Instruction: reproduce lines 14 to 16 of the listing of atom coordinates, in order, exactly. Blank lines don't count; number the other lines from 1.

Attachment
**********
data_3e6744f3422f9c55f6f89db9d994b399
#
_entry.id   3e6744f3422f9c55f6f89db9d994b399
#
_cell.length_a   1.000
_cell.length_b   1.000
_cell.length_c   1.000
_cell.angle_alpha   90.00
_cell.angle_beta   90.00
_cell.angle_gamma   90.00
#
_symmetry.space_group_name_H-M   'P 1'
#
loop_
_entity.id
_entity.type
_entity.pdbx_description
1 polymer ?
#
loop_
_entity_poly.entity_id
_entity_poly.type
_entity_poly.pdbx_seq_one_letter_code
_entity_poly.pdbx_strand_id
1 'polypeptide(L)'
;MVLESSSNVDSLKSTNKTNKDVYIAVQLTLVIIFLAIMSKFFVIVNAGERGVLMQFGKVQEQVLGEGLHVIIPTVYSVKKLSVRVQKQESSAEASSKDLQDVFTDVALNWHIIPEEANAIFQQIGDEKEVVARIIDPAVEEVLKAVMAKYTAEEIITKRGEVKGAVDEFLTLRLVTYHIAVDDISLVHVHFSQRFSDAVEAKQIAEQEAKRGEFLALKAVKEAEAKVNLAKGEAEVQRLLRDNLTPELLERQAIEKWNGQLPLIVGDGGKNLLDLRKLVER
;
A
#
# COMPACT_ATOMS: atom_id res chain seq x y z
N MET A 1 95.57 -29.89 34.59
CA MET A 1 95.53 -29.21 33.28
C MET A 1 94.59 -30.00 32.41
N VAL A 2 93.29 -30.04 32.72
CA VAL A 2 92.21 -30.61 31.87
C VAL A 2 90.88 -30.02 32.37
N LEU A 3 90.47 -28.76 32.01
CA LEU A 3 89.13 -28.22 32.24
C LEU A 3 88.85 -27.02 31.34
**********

loop_
_entity.id
_entity.type